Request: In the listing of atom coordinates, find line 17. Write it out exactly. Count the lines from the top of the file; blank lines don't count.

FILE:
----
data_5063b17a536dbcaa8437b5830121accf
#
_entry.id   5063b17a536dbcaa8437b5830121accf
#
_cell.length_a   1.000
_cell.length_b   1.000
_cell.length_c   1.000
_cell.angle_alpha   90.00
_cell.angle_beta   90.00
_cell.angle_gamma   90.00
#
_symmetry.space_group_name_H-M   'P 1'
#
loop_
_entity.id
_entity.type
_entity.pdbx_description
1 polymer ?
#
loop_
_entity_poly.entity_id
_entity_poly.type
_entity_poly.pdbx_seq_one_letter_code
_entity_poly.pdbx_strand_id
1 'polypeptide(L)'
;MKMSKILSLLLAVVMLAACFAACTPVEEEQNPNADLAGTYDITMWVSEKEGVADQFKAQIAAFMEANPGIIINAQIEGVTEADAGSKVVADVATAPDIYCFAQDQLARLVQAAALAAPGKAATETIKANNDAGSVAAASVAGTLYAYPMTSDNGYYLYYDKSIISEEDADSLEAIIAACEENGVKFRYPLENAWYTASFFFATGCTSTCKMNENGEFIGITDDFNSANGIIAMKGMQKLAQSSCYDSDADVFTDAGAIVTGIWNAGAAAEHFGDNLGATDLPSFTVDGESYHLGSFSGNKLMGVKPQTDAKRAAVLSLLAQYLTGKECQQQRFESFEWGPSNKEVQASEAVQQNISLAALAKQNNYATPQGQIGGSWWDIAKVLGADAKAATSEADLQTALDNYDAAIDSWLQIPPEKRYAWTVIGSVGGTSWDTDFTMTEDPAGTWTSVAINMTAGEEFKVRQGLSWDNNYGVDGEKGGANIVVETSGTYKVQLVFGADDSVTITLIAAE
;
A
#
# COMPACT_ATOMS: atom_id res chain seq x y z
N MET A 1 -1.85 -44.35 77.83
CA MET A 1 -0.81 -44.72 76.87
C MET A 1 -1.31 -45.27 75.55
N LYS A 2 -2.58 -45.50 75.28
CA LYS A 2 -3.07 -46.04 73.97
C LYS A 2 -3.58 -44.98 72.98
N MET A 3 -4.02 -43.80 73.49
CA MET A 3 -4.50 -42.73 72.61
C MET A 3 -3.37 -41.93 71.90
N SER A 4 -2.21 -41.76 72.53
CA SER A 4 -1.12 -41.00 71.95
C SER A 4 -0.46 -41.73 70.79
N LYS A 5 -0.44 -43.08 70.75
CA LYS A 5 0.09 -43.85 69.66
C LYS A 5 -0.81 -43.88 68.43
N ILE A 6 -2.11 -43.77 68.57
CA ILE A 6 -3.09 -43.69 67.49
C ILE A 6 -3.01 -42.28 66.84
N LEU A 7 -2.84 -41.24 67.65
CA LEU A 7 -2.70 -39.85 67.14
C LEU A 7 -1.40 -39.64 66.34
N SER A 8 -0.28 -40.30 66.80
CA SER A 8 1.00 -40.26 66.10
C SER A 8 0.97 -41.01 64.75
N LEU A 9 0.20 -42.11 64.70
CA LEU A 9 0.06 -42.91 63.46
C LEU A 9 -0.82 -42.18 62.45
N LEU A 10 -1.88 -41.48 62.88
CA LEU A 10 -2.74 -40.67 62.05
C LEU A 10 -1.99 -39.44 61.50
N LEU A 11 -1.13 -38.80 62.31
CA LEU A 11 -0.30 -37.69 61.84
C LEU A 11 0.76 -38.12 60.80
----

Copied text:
_entity.pdbx_description